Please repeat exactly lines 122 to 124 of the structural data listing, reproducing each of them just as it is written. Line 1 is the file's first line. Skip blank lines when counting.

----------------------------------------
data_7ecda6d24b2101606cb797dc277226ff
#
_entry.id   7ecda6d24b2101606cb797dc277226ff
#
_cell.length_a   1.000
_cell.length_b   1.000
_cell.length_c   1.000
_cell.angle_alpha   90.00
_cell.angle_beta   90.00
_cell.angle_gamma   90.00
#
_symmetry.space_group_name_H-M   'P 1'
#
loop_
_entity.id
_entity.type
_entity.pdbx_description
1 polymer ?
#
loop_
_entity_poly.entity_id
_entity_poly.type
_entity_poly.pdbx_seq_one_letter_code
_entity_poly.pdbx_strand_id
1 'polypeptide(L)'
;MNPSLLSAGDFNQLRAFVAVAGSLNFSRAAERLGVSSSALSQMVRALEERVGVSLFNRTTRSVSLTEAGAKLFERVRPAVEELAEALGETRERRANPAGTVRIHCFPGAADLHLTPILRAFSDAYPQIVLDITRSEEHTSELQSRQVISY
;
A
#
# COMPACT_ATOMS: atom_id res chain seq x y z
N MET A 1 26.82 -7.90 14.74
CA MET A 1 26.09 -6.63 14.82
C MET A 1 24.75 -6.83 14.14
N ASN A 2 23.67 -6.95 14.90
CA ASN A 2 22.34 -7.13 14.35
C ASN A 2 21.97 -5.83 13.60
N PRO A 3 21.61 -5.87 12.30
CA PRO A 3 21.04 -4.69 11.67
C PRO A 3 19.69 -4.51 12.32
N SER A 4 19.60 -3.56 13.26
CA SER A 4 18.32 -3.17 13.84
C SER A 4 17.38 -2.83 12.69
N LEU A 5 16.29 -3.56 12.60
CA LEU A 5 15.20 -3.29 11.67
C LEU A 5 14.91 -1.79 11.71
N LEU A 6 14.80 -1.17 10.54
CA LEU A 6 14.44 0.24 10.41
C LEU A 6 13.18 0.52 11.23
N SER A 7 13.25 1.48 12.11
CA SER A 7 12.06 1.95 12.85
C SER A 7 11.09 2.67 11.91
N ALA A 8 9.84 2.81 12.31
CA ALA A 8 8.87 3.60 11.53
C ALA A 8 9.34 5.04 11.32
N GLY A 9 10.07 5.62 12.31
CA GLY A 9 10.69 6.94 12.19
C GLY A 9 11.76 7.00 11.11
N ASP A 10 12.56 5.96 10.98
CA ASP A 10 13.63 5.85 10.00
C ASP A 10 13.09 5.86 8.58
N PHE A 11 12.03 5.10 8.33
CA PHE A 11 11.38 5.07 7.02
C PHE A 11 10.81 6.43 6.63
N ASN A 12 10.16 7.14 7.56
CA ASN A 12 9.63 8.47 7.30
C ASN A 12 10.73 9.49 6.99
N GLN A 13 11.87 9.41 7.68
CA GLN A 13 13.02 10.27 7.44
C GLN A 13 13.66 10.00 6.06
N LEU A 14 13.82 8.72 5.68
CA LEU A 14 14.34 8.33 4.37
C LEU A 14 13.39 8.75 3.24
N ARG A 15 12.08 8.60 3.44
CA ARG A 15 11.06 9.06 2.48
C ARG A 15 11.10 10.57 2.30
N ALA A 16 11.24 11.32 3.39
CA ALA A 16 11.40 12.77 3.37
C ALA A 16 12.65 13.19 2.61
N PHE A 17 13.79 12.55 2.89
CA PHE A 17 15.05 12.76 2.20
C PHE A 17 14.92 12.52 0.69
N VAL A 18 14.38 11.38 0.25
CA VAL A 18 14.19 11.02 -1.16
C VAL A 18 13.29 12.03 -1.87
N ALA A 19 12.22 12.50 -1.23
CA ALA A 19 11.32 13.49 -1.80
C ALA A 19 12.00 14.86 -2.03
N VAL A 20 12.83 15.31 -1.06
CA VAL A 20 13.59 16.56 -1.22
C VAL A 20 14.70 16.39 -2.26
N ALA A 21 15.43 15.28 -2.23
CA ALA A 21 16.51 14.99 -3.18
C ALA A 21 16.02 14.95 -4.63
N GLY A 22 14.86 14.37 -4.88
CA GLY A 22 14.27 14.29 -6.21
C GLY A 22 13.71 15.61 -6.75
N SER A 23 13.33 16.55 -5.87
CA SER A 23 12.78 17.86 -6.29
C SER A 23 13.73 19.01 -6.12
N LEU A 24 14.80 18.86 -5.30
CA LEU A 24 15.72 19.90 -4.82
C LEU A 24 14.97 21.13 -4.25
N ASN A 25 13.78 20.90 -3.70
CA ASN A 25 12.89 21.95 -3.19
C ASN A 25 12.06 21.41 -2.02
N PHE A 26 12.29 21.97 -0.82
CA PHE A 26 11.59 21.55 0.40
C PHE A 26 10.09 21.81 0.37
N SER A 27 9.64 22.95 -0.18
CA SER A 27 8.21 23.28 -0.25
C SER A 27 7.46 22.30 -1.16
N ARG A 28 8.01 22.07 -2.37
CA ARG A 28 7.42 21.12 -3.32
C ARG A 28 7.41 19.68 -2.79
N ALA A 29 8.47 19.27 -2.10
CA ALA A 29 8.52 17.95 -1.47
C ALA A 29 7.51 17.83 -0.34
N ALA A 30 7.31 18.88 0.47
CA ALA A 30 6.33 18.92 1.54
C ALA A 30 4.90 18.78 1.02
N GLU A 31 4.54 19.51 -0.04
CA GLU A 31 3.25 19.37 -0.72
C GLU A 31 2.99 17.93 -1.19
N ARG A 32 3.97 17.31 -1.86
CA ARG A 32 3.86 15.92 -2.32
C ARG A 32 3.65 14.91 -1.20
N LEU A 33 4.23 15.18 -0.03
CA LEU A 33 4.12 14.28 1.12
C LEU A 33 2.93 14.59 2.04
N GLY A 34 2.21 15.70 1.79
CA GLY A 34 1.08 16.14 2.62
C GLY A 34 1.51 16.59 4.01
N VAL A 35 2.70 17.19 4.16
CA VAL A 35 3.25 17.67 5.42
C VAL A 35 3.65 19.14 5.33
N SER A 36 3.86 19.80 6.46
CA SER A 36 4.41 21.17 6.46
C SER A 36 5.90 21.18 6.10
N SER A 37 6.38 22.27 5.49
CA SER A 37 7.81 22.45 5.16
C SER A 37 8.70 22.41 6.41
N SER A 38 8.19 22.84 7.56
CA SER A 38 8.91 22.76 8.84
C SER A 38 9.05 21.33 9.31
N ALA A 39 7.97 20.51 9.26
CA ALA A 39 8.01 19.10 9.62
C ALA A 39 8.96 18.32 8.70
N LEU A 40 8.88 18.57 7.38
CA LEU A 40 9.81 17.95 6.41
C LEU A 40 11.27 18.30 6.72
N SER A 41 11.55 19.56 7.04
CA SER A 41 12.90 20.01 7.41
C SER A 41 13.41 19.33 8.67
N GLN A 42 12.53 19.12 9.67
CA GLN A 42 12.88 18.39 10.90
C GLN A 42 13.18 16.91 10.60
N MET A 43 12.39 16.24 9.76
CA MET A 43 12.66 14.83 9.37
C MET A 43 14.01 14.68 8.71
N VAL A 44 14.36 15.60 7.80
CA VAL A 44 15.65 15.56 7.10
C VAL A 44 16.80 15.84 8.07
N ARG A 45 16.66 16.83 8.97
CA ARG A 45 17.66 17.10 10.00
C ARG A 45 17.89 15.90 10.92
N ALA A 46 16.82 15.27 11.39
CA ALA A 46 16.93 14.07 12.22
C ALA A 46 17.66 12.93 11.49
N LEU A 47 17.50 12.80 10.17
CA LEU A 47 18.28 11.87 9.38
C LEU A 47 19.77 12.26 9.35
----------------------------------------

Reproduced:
CA GLU A 31 3.25 19.37 -0.72
C GLU A 31 2.99 17.93 -1.19
N ARG A 32 3.97 17.31 -1.86